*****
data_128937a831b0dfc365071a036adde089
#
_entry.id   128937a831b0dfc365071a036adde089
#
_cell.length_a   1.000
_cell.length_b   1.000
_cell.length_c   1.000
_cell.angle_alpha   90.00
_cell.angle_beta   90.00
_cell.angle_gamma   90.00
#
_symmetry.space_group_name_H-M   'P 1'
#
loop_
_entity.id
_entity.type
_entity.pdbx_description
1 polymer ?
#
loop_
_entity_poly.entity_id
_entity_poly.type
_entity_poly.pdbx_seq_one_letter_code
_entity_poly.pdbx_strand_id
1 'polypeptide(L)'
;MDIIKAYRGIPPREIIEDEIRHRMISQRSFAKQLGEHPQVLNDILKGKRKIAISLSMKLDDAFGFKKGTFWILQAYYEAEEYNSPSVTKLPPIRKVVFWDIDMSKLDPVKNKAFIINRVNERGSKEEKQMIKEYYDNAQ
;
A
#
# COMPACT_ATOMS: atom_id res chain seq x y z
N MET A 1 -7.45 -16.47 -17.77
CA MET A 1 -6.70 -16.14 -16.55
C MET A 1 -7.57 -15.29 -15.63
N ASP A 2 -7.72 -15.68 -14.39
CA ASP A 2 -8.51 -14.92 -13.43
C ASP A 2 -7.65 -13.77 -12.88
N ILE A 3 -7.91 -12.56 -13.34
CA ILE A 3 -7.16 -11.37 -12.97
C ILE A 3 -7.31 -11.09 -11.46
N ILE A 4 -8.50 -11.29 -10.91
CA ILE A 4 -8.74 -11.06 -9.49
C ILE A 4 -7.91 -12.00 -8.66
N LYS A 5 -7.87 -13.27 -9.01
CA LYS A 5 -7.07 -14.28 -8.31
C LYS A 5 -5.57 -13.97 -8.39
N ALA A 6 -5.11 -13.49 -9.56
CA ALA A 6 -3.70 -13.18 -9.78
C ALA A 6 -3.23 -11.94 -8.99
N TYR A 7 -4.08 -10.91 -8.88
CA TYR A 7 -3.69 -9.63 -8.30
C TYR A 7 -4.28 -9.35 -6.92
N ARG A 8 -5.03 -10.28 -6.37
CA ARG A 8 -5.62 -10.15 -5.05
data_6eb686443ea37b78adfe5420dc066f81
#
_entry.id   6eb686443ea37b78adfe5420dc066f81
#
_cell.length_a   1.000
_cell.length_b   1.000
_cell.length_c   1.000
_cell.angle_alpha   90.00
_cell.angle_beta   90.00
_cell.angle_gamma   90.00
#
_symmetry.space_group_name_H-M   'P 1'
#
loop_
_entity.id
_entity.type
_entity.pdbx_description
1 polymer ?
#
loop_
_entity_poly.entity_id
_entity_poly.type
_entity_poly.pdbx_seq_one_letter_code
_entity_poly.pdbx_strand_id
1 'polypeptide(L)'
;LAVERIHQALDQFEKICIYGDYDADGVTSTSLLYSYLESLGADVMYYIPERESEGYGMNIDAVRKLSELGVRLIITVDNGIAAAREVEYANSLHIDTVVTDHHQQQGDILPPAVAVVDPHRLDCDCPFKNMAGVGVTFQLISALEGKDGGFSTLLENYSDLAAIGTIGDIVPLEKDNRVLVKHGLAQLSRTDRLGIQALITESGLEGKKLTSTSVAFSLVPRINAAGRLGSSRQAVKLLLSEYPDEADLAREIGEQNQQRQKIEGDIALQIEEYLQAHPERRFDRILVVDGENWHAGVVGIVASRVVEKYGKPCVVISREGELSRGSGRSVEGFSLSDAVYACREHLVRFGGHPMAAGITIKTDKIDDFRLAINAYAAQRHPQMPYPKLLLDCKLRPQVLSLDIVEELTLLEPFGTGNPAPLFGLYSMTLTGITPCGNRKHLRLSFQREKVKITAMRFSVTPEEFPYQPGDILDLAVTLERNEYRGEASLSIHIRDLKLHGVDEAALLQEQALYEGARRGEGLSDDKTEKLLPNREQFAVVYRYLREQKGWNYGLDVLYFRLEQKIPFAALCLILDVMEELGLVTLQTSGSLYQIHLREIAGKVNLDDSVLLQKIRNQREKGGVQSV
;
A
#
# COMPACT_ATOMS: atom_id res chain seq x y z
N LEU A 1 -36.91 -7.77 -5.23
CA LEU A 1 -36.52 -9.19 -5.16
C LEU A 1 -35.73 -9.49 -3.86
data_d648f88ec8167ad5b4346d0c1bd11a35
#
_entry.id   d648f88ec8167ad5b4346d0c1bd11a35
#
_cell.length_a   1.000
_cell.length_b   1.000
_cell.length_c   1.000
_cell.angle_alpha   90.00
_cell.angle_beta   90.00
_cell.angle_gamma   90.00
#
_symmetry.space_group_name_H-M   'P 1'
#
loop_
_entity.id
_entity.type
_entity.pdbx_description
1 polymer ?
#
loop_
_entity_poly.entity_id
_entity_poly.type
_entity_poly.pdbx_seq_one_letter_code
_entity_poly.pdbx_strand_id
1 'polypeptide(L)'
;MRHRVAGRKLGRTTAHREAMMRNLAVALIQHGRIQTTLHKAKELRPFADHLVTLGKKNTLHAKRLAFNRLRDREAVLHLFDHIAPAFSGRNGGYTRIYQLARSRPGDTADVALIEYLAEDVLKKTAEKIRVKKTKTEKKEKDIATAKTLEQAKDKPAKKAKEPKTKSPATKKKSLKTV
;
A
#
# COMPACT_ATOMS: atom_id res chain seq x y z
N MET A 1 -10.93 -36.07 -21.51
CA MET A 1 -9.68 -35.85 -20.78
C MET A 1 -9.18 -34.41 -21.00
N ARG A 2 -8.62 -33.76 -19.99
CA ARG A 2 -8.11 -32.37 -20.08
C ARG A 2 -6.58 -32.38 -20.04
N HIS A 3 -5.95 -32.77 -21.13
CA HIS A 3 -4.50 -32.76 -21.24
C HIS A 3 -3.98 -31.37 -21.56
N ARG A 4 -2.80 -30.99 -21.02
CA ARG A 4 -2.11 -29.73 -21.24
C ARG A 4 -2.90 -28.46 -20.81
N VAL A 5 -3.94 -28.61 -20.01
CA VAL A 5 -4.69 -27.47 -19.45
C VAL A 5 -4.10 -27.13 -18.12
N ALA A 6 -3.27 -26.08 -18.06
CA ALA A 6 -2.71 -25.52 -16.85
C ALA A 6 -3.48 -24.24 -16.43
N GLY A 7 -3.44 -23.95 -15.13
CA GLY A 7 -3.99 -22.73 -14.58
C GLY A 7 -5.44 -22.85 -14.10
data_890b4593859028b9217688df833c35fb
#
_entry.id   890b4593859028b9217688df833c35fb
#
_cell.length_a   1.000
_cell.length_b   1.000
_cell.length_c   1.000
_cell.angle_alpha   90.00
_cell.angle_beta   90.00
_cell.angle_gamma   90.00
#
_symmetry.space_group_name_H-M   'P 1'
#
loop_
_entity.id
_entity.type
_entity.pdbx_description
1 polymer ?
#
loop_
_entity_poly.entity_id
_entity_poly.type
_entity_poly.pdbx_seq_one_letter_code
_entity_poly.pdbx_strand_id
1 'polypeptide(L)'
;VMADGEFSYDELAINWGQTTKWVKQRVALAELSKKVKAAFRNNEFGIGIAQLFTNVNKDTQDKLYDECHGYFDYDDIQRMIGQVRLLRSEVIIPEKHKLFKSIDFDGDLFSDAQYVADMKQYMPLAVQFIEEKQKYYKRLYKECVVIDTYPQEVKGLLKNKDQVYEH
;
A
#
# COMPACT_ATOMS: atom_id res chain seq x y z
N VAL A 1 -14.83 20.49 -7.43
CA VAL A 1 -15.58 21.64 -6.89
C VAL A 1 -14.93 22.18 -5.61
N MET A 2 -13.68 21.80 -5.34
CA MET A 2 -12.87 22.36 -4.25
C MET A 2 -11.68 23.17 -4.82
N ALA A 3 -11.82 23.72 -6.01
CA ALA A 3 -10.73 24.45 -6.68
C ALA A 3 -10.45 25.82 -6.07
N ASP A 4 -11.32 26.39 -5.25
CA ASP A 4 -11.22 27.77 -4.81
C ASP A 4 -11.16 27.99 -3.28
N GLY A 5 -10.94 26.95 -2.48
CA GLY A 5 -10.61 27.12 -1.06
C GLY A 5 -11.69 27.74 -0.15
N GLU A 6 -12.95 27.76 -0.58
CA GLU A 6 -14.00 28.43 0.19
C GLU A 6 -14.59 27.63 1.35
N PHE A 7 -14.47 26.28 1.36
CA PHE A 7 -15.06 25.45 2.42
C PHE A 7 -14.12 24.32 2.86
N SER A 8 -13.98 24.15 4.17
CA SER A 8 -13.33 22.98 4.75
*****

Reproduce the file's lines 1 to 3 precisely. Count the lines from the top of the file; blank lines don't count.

data_128937a831b0dfc365071a036adde089
#
_entry.id   128937a831b0dfc365071a036adde089